1. What links are there between youths without a leisure focus (e.g. not doing football; music; computer games) and youths involved in drug and alcohol abuse, and crime?


Essentially, when we consider what makes a young person vulnerable to commit crime and use drugs and alcohol, we look at protective factors and risk factors. Protective factors will include things like stable home environments, positive relationships, high self-esteem etc. and risk factors will comprise things like parental depression, domestic abuse, rejection by peers, mental health needs. The more protective factors and fewer risk factors may influence their propensity to commit crime and use drugs and alcohol.


Engaging in a sport/leisure activity will be a protective factor but may not be sufficient – other positive factors may be needed.


  1. PCC Priority 4: Improving the Criminal Justice System:

Given that in the last 11 years the Government has closed 295 Courts; there is currently a backlog of around 60K cases; and the Legal Aid System has been cut by 38% preventing lower paid people from getting justice: how will the PCC improve the Criminal Justice System?


               Police and Crime Commissioner response required and will follow


  1. PCC Priority 5: Illegal encampments:

Do we have sufficient legal encampments for Travellers across the Bracknell Forest Council area and across the PCC’s area of influence?


BFC commissioned an accommodation needs assessment for gypsies, travellers and travelling show people and this was published in 2017. The Council is considering the need to refresh this to ensure alignment with our emerging Local Plan. The Council is allocating 8 pitches at Jealots Hill as part of a new settlement to meet future needs. The Housing Service also manage a site with 13 permanent pitches. There are other privately owned sites in the borough.


There is a travelling show persons site north of Binfield and there was no identified need in the study for further travelling show persons plots in the last assessment.


  1. How has Community Safety funding for Domestic Abuse changed in the last 5 years? What services are commissioned?


            BFC Funding to Refuge: Unchanged

BFC Funding to Community Safety : Decrease from 2014/15 (£100K) to 2019/20 (£54,600)




·         we are delivering more inhouse than 5 years ago e.g. Family Safeguarding Model, Early Help’s DART programme and Plain Talking (early intervention for those with unhealthy relationships which could escalate to DA)

·         the Office of the Police and Crime Commissioner is commissioning more across Thames Valley e.g. Victims First, BRAVE, Positive Relationships Programme for Perpetrators, support for male victims (Mankind) and for LGBTQ+ victims (Support U). More have been commissioned for 22/23

·         We are also tapping into local charities such as Kaleidosopic and SAFE!


BFC currently Commission:


-          11 refuge beds with support with BWA

-          1.5 FTE Independent Domestic Violence Advocate (IDVA) and Outreach Worker

-          1 FTE Outreach Worker funded for 12 months during COVID

-          DA Co-ordinator – 2 days per week


Also, central government have introduced new DA duties for LAs and have provided funding to us specifically for support to survivors who are based in government-defined safe accommodation and we are currently producing a strategy on what we will be looking to deliver in the next 3 years with that funding.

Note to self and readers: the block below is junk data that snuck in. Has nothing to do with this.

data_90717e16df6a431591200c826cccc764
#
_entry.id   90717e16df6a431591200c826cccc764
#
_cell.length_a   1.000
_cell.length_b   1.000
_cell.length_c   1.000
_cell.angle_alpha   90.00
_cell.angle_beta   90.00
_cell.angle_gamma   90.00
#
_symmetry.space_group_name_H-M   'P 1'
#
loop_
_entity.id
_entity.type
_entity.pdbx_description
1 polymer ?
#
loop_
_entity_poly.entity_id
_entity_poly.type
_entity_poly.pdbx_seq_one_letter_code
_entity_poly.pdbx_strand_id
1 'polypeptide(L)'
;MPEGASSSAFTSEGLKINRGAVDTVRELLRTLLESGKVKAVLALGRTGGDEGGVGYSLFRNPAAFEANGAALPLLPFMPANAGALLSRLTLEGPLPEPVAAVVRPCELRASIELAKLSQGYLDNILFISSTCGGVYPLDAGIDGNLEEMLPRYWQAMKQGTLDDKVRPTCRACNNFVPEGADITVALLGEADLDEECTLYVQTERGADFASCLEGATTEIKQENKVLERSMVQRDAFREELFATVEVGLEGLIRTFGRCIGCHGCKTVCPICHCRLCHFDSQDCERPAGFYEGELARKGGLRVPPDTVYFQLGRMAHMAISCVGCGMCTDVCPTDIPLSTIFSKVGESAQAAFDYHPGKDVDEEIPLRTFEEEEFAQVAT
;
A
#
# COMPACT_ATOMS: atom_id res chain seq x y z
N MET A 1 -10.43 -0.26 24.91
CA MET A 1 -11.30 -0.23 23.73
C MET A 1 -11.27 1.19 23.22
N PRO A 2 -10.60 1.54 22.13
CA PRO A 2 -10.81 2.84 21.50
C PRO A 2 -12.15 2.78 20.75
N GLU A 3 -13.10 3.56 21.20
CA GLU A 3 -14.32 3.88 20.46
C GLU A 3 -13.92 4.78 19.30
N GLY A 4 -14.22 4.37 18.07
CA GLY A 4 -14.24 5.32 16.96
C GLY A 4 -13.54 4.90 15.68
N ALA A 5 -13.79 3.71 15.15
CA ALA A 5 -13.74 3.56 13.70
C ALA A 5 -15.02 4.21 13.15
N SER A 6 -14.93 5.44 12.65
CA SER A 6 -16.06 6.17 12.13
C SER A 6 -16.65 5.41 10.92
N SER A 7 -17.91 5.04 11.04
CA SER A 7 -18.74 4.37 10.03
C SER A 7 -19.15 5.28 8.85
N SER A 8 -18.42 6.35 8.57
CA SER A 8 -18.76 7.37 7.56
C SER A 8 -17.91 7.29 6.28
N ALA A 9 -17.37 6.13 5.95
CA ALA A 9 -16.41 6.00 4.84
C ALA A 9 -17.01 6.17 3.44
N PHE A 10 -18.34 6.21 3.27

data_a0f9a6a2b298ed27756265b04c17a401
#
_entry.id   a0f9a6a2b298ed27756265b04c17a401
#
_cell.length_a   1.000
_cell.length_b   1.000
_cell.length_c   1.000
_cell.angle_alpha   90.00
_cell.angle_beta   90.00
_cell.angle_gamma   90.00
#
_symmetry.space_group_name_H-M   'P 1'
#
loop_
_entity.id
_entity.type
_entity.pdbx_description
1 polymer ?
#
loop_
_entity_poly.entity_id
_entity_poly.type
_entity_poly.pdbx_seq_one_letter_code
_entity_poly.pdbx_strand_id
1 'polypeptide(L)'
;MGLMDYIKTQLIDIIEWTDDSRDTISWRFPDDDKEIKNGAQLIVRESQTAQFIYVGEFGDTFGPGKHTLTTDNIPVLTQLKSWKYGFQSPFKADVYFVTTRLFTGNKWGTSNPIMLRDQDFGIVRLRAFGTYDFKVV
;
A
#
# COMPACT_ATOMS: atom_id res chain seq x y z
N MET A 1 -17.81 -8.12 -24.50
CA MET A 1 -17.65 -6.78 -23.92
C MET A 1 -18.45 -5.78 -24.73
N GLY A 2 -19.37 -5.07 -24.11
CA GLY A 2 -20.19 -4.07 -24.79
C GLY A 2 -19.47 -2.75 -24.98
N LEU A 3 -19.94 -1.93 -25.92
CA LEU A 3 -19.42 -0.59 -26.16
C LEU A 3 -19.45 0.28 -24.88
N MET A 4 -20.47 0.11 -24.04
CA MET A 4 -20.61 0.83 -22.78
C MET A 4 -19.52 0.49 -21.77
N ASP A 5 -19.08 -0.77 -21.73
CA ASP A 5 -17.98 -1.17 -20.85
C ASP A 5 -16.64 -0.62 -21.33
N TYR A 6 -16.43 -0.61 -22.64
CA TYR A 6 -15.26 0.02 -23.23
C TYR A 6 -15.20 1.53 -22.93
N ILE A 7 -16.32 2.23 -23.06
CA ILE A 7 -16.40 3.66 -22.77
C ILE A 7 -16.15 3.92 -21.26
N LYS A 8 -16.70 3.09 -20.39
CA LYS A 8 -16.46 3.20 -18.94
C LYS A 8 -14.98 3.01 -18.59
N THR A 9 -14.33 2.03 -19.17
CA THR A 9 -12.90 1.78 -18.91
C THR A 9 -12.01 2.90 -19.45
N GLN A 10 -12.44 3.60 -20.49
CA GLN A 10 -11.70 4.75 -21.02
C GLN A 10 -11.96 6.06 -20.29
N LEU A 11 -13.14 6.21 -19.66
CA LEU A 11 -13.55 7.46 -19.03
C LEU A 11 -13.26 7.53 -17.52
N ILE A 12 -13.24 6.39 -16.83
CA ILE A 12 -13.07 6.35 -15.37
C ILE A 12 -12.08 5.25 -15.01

12.  The Local Police Commander Bracknell & Wokingham would provide arrest rates, prosecution figures, conviction and reoffending rates to the Commission


Year to date Arrest Data

Bracknell and Wokingham LPA arrested 1625 people in this period.  This is a slight decrease over 2020-21 (1531) but much higher than 2018-19 (1120).


During this period Bracknell and Wokingham LPA had 1551 positive outcomes.  This is an increase of 8% on the previous year.  505 of these cases resulted in the person being charged and summonsed to court.  This is a decrease of 26% from the previous year.  This is expected as there is a large drive to increase the out of court disposals.


The Local Police Commander Bracknell & Wokingham advised that they were unable to provide further data for prosecutions & reoffending.


Currently it is not possible to break this data down into specifically Bracknell area.  This is something the Service Improvement Department are trying to change.


13.  The Local Police Commander Bracknell & Wokingham would provide data on how many knives were found when people were stopped and searched


Knife Possession/Searching - 12 months

During the last 12 months Bracknell and Wokingham LPA conducted 946 stop searches.  In relation to weapon offences 10% were recorded as the primary reason for the search.  The data does not breakdown the type of weapon searched for.  It does show that the primary item searched for was recovered in 2% of these cases.  However 16% of these cases found another article and a positive outcome was obtained.


There is a distinction between knife crime and knife possession.  Knife possession in simply having a blade or sharply pointed article in a public place without lawful authority.  However knife crime can be any offence where a knife is threatened to be used (even if it was never produced or seen).        


Bracknell and Wokingham recorded 17 possession bladed or sharply pointed articles (year to date).  74% of these resulted in formal action being taken against the individual.  This is a significant increase from the previous period which was 59%.  13% of these cases resulted in the person being charged or summoned to court.  The remainder were dealt with out of court.  This included 5 children who were referred to the youth offending team for intervention work.


Currently it is not possible to break this data down into specifically Bracknell area.  This is something the Service Improvement Department are trying to change.